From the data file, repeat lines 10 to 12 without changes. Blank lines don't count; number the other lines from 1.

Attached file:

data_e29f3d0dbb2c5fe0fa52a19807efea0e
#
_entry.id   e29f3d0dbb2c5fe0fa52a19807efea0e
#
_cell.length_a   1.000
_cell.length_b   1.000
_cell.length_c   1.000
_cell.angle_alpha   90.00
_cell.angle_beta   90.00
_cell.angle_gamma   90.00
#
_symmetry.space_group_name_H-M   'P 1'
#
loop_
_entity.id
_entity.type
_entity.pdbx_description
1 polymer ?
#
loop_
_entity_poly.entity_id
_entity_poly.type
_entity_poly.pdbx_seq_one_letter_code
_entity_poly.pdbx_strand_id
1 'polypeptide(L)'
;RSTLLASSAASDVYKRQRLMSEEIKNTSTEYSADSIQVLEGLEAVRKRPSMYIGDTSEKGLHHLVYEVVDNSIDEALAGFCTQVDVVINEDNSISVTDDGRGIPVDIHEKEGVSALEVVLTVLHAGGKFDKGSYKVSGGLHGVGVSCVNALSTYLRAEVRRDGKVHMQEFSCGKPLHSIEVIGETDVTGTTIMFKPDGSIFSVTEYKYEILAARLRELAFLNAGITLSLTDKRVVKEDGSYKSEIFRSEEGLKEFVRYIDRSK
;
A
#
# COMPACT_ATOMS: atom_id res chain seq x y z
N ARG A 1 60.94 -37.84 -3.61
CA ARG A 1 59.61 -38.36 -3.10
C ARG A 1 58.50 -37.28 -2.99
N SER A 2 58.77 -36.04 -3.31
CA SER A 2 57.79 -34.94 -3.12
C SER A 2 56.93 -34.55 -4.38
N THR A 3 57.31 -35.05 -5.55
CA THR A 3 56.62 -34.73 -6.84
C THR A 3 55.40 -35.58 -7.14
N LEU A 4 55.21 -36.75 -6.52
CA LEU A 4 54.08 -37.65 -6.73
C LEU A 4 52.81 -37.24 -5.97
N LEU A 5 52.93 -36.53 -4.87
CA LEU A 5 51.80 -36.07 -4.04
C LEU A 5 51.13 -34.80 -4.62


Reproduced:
_cell.angle_gamma   90.00
#
_symmetry.space_group_name_H-M   'P 1'